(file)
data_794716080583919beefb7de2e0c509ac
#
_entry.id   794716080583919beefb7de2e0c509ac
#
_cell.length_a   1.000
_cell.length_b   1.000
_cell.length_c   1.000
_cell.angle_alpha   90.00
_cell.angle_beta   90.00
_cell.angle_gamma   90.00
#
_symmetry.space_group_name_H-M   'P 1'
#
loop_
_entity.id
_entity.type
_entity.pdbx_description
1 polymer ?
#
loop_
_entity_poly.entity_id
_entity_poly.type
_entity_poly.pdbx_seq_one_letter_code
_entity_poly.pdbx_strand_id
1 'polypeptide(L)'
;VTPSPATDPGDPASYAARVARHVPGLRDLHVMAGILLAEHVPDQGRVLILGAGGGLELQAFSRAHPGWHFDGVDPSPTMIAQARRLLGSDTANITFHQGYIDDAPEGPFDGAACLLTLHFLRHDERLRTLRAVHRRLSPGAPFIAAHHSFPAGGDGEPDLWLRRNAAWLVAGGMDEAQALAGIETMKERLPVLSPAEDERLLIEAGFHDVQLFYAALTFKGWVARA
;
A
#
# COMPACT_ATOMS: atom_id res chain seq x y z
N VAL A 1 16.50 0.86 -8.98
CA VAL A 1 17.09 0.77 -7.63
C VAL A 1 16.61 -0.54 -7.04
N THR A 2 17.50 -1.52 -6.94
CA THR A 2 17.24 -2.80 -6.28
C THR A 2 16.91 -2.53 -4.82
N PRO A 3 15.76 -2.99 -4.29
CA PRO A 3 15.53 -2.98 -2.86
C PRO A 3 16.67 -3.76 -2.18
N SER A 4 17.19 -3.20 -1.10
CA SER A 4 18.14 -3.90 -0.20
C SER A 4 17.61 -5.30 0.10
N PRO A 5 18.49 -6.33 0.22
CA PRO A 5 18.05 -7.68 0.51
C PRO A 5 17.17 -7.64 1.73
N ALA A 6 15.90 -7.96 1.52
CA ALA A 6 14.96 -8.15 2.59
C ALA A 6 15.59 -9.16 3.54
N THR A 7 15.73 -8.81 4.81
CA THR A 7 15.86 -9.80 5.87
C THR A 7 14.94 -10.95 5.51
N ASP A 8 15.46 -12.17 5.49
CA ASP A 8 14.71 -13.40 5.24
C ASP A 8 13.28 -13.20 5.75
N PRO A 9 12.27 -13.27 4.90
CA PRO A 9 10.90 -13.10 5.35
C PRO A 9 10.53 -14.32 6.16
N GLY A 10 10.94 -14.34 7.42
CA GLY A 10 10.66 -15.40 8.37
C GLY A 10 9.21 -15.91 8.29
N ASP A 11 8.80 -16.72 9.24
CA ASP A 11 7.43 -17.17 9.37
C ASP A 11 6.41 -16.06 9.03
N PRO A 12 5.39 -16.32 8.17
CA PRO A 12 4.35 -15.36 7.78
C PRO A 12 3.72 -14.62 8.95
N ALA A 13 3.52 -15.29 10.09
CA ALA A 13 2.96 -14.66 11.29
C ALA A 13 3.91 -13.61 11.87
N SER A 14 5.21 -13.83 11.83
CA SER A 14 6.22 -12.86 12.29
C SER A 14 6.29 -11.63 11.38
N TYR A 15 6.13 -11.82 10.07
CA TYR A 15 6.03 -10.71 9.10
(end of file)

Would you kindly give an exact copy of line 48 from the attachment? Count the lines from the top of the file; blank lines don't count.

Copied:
C ALA A 6 15.59 -9.16 3.54